The Respondent also warrants a finding of Reverse Domain Name Hijacking as the Complainant knew or should have known at the time it filed the Complaint that it could not prove that the domain name was registered in bad faith.
6. Discussion and Findings
The first point to be dealt with is the admissibility of the Complainant’s supplemental submission. The Rules do not allow the parties to file supplemental submissions on their own volition, and paragraph 12 of the Rules provides that a panel may in its sole discretion request further statements or documents from either of the parties. Thus, no party has the right to insist upon the admission of additional arguments or evidence. Grounds justifying new submissions are above all the existence of new pertinent facts that did not arise until after the complaint was filed. In particular, if the respondent raises objections that could not have been anticipated when the complaint was filed, a panel can give the complainant a right to reply to the submission or may accept the complainant’s unsolicited additional submission (see Universal City Studios, Inc. v. G.A.B. Enterprises, WIPO Case No. D2000-0416; QNX Software Systems Ltd. v. Future Media Architects, Inc. and Thunayan K AL-Ghanim, WIPO Case No. D2003-0921; Goldline International, Inc. v. Gold Line, WIPO Case No. D2000-1151).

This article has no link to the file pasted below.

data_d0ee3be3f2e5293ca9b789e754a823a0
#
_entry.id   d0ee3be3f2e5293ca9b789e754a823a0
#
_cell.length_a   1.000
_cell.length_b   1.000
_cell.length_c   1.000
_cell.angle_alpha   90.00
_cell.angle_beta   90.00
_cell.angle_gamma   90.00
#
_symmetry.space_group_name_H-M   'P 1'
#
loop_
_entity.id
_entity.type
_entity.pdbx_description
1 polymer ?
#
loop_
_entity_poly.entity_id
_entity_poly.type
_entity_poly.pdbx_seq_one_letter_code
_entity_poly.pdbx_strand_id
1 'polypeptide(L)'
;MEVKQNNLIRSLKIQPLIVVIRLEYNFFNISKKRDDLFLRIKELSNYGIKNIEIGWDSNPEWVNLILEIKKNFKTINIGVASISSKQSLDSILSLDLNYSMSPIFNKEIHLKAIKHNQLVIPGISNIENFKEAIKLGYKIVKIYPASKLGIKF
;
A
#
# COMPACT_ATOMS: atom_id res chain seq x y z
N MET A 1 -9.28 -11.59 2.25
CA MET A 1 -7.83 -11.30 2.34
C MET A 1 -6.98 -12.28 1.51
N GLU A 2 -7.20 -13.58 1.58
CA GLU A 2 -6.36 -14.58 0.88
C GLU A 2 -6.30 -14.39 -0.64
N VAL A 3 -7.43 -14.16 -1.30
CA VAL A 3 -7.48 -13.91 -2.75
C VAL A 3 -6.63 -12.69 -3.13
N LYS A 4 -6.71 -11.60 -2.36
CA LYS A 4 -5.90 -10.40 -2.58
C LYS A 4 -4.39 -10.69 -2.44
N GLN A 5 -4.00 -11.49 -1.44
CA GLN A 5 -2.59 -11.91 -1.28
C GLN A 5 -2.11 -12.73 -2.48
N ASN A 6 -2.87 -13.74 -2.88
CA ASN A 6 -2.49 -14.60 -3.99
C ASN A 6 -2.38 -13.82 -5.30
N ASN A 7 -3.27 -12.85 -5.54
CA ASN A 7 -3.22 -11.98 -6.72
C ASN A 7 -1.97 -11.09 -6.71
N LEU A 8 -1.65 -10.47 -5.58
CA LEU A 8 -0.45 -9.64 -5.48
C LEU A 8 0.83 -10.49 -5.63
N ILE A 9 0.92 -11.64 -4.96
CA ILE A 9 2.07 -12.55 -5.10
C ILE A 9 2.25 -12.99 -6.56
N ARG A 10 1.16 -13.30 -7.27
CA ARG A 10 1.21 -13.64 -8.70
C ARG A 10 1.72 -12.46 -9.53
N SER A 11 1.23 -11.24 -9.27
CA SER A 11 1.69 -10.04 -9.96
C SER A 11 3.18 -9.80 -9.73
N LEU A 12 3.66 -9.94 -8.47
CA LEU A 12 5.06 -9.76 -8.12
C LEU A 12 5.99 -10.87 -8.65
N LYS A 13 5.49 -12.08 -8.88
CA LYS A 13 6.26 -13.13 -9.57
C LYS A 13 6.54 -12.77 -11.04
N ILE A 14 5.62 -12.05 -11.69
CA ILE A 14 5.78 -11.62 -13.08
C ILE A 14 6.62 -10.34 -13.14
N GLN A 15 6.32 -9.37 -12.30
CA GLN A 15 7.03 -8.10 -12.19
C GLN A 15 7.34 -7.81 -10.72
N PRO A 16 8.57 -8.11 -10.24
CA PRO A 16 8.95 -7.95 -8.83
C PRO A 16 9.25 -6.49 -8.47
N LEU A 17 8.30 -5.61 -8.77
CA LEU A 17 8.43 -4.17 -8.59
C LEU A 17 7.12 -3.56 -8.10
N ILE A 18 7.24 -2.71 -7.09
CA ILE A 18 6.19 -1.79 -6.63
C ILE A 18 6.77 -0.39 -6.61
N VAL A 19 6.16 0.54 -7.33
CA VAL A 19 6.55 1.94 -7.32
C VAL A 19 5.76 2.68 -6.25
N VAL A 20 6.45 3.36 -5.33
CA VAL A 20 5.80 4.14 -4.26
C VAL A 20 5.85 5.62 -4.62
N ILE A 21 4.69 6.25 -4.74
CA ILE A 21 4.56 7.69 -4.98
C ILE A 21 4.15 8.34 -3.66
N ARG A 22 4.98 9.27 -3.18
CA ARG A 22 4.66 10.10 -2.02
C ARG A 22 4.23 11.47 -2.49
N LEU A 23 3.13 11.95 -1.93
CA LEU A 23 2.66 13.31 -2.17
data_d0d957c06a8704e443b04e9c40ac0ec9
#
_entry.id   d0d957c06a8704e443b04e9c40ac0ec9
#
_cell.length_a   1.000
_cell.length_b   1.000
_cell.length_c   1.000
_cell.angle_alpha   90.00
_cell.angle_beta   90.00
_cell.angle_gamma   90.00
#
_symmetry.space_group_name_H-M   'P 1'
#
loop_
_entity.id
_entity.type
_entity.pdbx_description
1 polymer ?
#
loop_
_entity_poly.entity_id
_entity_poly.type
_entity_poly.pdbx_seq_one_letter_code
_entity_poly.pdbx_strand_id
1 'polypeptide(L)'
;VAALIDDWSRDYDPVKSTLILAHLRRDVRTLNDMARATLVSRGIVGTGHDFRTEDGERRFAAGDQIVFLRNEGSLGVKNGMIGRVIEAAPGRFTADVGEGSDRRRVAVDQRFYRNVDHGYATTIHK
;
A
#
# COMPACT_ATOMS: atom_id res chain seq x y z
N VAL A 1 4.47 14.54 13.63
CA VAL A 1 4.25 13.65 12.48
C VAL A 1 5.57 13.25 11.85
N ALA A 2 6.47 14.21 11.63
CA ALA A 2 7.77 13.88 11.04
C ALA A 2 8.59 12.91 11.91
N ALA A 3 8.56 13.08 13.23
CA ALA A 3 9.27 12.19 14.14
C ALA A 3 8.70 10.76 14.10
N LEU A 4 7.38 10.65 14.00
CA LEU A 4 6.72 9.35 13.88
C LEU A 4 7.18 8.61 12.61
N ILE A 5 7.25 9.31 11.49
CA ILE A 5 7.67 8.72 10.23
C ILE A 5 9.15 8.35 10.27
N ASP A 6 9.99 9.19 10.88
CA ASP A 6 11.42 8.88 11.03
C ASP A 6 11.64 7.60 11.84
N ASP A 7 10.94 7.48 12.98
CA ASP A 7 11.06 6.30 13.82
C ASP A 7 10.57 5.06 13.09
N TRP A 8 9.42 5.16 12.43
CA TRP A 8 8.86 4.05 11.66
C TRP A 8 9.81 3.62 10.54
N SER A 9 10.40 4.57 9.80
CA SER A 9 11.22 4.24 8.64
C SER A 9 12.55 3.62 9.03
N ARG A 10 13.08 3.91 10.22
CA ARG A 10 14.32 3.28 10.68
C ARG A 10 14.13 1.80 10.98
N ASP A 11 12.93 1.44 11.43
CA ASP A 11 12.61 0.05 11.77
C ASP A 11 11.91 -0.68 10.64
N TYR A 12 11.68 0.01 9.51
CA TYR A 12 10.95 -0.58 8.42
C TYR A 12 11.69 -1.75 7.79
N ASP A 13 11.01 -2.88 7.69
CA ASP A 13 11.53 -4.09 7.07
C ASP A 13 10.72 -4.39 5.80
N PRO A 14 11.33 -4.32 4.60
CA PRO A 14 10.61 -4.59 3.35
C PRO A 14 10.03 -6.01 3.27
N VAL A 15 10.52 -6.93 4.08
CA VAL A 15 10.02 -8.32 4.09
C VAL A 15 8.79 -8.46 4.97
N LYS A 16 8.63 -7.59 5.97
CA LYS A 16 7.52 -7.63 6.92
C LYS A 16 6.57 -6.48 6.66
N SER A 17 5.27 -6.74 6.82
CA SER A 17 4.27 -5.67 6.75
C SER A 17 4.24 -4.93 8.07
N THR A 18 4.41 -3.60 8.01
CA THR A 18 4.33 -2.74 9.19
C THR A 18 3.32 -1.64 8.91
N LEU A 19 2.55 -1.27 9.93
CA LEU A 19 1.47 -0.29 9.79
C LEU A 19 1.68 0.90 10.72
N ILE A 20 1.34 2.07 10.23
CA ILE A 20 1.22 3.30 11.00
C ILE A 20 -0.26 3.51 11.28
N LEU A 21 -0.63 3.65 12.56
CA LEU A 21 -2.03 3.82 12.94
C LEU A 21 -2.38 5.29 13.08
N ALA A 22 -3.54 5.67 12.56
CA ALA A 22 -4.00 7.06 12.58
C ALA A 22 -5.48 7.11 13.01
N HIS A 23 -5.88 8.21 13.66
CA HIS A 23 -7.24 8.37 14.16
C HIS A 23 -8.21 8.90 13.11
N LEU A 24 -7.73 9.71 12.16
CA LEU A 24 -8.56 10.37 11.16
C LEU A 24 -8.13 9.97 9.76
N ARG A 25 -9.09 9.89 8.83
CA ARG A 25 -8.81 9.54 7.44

The Complainant does not cite any exceptional circumstances necessitating further submissions, nor does the Reply itself disclose any new facts or new legal authority not available at the time the Complaint was submitted. Instead, the Complainant appears to have made the supplemental filing solely to reply to the Response and to deal with the nature of its DRUGSTORE.COM Mark. Such a reply is not justified under the Rules (see AT&T Corp. v. WorldclassMedia.com, WIPO Case No. D2000-0553; Universal City Studios, Inc., supra; AIB-Vincotte Belgium ASBL, AIB-Vincotte USA Inc./Corporation Texas v. Guillermo Lozada, Jr., WIPO Case No. D2005-0485). Therefore, the Panel elects not to accept the Complainant’s supplemental submission and has not relied on it in reaching this decision and, consequently, not on the Respondent’s reply thereto either.